2. There are those to whom the gospel comes with three accompaniments.(1) There is sometimes an effect produced by the gospel which may be called "power," but it is not the power that saves.(a) It comes with power on the understanding. You have heard, weighed, judged, and received it as being Divine — you assent to its propositions.(b) To the conscience. It has convinced you of sin. Like Felix, you tremble.(c) On the feelings. Your desires have been awakened. You have said, "Oh, that I were saved!" and even advanced as far as Balaam, "Let me die the death of the righteous."(d) On the life. The gospel has done you much good, although it has not saved you; though, alas! there are others to whom it has only for a time been as bit and bridle.(2) We come now to a nobler elevation, and speak to those to whom the Word has come "in the Holy Ghost." This is a great secret and cannot be expounded, but many of you know it experimentally. The Spirit has come —(a) A quickening power. You have now different feelings, joys, sorrows, to what you had before, because while you listened to the letter which killeth, the Sprat came with it and made you live.(b) As an illuminating power. He showed you your sins and your Saviour.(c) As a comforting power. Your burdens were removed as He opened up to you the promises.(d) An inflaming power. He has rested on you when you have heard the Word as a Spirit of burning.(e) A rejoicing power.(3) The highest point in the text is "much assurance."(a) They were fully persuaded of the truth of the gospel, and had no staggering or blinding doubts.(b) They had the fullest conviction of their interest in that truth. They were saved, and they knew it.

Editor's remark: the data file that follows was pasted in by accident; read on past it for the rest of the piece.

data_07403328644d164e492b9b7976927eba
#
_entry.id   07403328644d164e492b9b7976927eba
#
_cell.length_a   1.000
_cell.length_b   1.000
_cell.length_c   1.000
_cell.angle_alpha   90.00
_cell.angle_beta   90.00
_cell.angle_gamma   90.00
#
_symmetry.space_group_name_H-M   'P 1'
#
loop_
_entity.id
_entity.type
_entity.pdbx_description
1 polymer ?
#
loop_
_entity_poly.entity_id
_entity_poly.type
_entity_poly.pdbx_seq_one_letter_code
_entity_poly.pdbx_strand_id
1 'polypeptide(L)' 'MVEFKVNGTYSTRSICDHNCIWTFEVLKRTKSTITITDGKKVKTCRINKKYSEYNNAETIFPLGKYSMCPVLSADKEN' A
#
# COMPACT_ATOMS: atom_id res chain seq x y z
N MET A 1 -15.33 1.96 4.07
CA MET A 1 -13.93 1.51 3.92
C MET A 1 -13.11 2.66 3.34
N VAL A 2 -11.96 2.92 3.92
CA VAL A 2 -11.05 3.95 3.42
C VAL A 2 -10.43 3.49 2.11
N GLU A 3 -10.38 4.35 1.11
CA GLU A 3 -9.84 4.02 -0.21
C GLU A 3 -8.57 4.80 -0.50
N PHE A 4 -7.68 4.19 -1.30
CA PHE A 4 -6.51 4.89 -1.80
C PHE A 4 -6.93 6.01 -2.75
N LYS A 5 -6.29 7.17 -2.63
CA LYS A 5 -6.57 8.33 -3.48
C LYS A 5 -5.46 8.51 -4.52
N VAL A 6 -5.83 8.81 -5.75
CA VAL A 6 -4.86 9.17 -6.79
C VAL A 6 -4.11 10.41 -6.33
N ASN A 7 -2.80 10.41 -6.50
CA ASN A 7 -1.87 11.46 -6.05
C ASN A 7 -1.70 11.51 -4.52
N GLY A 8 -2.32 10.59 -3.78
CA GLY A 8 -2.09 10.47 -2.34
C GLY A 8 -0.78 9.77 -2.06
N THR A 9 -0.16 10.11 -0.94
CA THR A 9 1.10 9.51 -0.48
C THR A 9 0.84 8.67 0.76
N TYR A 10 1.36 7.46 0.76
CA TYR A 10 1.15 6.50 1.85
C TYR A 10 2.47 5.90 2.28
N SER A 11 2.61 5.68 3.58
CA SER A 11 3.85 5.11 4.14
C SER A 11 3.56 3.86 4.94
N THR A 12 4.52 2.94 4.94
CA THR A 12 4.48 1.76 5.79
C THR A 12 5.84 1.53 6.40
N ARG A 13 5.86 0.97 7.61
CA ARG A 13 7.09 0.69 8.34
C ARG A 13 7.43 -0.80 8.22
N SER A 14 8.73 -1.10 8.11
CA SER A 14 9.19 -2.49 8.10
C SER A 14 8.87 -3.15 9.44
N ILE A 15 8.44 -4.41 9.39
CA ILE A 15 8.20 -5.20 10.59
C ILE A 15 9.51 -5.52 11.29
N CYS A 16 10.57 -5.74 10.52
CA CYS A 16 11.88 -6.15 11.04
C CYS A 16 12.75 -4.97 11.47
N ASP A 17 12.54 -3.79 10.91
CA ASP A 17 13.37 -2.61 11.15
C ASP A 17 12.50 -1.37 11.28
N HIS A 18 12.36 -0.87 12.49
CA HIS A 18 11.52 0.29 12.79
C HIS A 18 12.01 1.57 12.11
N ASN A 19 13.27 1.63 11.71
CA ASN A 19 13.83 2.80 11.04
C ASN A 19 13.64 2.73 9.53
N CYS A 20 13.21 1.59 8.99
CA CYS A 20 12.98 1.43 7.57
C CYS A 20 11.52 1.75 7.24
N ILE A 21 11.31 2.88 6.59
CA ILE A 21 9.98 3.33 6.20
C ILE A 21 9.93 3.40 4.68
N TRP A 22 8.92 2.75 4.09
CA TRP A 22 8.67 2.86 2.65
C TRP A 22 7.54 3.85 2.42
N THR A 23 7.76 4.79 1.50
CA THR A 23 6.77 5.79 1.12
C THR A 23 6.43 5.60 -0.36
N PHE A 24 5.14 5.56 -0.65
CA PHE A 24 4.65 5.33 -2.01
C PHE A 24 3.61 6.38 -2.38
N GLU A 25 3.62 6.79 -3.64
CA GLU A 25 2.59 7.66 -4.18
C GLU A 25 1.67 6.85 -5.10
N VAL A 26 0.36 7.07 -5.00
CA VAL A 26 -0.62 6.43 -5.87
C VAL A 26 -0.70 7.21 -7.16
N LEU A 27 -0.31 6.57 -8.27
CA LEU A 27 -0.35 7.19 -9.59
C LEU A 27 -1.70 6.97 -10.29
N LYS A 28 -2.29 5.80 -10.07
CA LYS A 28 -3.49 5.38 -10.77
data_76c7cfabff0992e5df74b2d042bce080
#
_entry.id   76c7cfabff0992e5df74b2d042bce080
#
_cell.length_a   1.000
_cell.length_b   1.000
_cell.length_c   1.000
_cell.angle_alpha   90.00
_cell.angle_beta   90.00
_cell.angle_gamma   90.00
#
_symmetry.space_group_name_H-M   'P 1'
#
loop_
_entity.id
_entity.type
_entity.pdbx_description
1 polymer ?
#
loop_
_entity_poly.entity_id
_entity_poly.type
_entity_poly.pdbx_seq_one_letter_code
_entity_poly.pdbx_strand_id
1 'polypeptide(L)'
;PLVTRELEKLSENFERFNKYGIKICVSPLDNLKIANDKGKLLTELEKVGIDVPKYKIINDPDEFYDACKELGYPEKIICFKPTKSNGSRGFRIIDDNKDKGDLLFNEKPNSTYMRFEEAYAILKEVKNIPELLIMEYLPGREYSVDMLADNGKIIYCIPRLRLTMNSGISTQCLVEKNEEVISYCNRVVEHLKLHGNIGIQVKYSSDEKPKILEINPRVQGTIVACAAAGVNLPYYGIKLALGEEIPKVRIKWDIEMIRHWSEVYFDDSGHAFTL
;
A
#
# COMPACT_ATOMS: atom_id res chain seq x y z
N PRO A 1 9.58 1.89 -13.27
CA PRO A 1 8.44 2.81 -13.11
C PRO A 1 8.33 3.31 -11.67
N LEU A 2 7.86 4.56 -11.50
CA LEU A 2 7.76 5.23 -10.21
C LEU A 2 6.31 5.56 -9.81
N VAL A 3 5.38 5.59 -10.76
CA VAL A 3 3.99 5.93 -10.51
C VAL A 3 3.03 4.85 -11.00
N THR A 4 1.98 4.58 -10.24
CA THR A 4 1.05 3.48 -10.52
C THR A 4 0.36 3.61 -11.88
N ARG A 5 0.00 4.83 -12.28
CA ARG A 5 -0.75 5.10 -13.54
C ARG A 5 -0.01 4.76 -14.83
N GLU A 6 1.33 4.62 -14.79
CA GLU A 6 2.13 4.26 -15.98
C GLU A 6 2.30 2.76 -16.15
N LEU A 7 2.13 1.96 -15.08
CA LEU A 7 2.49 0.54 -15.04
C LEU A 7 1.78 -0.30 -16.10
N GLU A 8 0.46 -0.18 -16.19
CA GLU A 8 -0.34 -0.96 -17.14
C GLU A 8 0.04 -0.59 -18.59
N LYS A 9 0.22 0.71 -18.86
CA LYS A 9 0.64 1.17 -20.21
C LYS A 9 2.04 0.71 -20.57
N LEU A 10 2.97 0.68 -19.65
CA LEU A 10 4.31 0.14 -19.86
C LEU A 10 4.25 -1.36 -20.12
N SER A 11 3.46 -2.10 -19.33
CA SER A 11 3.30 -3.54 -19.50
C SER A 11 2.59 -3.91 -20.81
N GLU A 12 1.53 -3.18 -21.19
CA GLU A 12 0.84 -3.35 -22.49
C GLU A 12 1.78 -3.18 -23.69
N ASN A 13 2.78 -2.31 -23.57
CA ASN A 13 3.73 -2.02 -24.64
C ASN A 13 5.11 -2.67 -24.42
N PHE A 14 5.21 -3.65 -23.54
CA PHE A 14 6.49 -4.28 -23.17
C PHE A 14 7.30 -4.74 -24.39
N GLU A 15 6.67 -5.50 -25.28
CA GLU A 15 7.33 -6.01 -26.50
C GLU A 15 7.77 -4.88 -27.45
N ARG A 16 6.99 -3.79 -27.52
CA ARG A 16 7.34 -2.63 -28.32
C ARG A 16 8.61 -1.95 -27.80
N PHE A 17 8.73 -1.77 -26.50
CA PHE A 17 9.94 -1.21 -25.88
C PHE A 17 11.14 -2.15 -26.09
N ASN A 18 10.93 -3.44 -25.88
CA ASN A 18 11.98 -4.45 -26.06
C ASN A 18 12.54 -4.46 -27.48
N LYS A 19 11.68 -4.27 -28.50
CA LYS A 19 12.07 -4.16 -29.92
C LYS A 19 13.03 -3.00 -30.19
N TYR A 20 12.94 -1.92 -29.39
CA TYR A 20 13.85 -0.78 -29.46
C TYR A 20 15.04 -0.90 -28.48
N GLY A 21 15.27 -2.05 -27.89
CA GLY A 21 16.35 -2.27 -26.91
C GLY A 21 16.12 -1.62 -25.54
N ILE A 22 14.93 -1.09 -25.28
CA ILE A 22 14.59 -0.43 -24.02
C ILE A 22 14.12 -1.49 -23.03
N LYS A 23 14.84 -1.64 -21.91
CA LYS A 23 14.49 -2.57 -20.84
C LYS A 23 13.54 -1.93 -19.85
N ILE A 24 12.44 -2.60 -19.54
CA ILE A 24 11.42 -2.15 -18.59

II. For INSTRUCTION. It is not enough to preach the gospel; something more is wanted for conversion than even that. We must have the energy of the Holy Ghost. Then —

1. It becomes more and more imperatively necessary that we should be much in prayer to God for that blessing. Luther said, "I have so much business today that I cannot get through it with less than three hours' prayer." Most people say, "I have so much business that I must only have three minutes' prayer."

2. Let us learn our own indebtedness to distinguishing grace, and bless God that the Word has come to us with power.